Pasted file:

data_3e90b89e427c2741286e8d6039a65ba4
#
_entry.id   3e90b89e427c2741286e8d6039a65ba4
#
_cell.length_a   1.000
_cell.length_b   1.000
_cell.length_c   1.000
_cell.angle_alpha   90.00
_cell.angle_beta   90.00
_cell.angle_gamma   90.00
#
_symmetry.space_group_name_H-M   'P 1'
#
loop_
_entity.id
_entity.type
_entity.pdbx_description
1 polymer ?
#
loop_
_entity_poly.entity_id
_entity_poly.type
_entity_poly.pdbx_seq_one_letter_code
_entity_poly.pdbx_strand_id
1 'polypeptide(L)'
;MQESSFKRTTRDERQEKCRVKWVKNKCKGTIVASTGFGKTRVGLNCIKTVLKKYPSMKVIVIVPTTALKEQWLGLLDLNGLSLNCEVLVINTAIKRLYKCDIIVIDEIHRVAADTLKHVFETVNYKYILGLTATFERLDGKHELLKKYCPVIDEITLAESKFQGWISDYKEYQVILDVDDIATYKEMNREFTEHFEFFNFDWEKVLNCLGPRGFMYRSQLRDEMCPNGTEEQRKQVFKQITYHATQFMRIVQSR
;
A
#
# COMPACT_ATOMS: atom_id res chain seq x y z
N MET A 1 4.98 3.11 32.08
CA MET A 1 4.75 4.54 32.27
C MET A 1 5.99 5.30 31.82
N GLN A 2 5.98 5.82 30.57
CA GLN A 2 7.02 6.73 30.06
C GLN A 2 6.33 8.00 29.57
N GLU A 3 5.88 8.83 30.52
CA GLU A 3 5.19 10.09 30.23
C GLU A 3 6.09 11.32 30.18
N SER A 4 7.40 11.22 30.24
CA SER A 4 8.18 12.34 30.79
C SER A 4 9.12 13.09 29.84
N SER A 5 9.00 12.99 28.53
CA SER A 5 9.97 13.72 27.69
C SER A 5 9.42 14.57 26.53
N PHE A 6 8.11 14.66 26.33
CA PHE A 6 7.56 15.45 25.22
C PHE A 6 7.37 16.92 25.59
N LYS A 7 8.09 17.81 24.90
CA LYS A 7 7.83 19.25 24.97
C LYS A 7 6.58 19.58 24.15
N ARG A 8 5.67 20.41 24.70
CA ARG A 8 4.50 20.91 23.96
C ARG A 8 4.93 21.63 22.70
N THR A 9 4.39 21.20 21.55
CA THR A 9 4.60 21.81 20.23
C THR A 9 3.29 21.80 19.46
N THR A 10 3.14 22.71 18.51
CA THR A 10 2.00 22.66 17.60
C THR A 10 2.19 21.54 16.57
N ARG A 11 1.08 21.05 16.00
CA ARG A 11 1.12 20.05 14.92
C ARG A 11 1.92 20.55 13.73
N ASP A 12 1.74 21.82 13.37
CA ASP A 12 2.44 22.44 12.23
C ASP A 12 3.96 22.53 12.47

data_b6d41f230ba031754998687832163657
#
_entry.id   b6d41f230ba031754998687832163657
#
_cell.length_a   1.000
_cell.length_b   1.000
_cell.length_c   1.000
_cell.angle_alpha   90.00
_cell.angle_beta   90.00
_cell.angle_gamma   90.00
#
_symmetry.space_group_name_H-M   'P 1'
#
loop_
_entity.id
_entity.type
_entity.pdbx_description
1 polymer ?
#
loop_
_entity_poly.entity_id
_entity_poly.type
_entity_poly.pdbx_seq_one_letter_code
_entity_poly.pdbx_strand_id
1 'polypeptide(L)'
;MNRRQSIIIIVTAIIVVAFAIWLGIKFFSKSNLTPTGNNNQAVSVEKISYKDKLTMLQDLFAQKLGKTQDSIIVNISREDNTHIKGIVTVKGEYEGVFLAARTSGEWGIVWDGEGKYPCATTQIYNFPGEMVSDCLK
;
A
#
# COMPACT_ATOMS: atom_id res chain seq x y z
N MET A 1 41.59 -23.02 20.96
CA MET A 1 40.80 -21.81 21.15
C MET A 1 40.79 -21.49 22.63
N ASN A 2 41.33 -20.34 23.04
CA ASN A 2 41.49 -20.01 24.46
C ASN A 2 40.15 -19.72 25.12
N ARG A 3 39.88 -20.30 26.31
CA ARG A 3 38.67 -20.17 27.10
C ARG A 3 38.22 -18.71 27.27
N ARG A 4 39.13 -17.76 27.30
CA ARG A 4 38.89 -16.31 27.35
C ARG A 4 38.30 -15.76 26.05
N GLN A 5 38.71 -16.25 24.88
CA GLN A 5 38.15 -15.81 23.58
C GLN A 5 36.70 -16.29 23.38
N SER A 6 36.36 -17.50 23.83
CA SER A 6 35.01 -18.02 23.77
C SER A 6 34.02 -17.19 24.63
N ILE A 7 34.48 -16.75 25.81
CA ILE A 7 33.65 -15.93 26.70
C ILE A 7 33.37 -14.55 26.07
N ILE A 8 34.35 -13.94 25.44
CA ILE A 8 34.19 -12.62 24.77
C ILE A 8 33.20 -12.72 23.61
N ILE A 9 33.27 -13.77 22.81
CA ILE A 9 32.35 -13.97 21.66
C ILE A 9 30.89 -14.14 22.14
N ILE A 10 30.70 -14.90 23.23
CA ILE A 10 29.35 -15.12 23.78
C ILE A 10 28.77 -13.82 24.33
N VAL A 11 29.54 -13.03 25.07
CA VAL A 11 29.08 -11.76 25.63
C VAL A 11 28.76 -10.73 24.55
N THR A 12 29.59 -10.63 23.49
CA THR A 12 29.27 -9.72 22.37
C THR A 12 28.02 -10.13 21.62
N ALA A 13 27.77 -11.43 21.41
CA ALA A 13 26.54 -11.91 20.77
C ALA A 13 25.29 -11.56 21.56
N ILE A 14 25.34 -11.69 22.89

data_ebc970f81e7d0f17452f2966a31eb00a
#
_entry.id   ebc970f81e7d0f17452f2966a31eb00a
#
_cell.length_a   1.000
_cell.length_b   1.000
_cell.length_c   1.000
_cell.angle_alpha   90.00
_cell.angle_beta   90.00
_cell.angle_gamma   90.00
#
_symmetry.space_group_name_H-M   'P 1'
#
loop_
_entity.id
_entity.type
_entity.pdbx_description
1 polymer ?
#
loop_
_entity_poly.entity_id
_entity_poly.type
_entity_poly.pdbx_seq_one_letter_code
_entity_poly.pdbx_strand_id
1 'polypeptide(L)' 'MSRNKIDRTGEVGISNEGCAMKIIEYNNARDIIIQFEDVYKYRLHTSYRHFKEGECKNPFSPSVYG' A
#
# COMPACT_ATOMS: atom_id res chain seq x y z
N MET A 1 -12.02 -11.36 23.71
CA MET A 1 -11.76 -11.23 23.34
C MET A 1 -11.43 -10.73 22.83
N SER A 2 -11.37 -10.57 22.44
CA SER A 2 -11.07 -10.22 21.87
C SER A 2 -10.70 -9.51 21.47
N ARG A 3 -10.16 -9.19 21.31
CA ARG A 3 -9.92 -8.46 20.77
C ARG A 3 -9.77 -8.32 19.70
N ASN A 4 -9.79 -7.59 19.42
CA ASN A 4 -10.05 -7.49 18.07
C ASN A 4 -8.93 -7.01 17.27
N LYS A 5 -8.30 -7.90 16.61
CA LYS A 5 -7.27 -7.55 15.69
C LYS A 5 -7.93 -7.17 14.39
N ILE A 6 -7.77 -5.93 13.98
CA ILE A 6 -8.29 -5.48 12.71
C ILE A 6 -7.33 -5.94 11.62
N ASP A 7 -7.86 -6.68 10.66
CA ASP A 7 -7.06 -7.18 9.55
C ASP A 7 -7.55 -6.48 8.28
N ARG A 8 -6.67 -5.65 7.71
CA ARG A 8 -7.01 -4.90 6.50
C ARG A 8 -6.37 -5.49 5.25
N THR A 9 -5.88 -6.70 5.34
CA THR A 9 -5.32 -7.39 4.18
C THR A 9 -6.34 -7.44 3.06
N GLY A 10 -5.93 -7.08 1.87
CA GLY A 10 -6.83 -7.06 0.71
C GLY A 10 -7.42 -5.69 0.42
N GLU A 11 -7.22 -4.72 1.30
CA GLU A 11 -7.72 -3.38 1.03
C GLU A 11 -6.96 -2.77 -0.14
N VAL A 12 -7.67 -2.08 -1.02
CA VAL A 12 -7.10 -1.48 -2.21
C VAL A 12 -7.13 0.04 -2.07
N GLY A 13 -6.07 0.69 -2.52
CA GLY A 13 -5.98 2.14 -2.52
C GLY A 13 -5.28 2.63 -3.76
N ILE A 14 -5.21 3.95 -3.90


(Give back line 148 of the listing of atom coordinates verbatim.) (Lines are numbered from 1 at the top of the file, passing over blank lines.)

_symmetry.space_group_name_H-M   'P 1'